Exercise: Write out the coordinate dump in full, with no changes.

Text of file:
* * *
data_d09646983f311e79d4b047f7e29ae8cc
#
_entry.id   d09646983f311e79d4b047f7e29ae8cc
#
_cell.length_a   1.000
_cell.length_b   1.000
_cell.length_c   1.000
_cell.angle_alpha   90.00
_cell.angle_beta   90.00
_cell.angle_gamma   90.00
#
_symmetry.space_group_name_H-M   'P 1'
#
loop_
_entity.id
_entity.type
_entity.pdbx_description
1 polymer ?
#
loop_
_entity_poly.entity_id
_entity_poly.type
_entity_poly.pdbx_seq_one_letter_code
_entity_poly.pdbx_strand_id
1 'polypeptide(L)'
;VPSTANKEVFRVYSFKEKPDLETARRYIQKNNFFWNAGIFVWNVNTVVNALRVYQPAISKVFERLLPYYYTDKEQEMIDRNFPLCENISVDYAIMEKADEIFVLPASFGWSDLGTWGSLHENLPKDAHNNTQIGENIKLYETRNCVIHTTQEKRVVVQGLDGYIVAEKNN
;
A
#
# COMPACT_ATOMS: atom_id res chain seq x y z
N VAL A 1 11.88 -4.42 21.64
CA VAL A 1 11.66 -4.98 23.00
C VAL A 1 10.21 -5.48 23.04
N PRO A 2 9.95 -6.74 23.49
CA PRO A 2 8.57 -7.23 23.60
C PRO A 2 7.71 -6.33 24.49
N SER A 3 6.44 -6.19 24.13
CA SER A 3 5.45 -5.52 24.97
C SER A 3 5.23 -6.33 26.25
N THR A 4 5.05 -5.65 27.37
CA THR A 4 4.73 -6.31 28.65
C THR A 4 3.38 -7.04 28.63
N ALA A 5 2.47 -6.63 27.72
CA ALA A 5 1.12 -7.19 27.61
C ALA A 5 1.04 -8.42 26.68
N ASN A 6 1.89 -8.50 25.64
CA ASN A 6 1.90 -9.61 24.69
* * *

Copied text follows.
data_d09646983f311e79d4b047f7e29ae8cc
#
_entry.id   d09646983f311e79d4b047f7e29ae8cc
#
_cell.length_a   1.000
_cell.length_b   1.000
_cell.length_c   1.000
_cell.angle_alpha   90.00
_cell.angle_beta   90.00
_cell.angle_gamma   90.00
#
_symmetry.space_group_name_H-M   'P 1'
#
loop_
_entity.id
_entity.type
_entity.pdbx_description
1 polymer ?
#
loop_
_entity_poly.entity_id
_entity_poly.type
_entity_poly.pdbx_seq_one_letter_code
_entity_poly.pdbx_strand_id
1 'polypeptide(L)'
;VPSTANKEVFRVYSFKEKPDLETARRYIQKNNFFWNAGIFVWNVNTVVNALRVYQPAISKVFERLLPYYYTDKEQEMIDRNFPLCENISVDYAIMEKADEIFVLPASFGWSDLGTWGSLHENLPKDAHNNTQIGENIKLYETRNCVIHTTQEKRVVVQGLDGYIVAEKNN
;
A
#
# COMPACT_ATOMS: atom_id res chain seq x y z
N VAL A 1 11.88 -4.42 21.64
CA VAL A 1 11.66 -4.98 23.00
C VAL A 1 10.21 -5.48 23.04
N PRO A 2 9.95 -6.74 23.49
CA PRO A 2 8.57 -7.23 23.60
C PRO A 2 7.71 -6.33 24.49
N SER A 3 6.44 -6.19 24.13
CA SER A 3 5.45 -5.52 24.97
C SER A 3 5.23 -6.33 26.25
N THR A 4 5.05 -5.65 27.37
CA THR A 4 4.73 -6.31 28.65
C THR A 4 3.38 -7.04 28.63
N ALA A 5 2.47 -6.63 27.72
CA ALA A 5 1.12 -7.19 27.61
C ALA A 5 1.04 -8.42 26.68
N ASN A 6 1.89 -8.50 25.64
CA ASN A 6 1.90 -9.61 24.69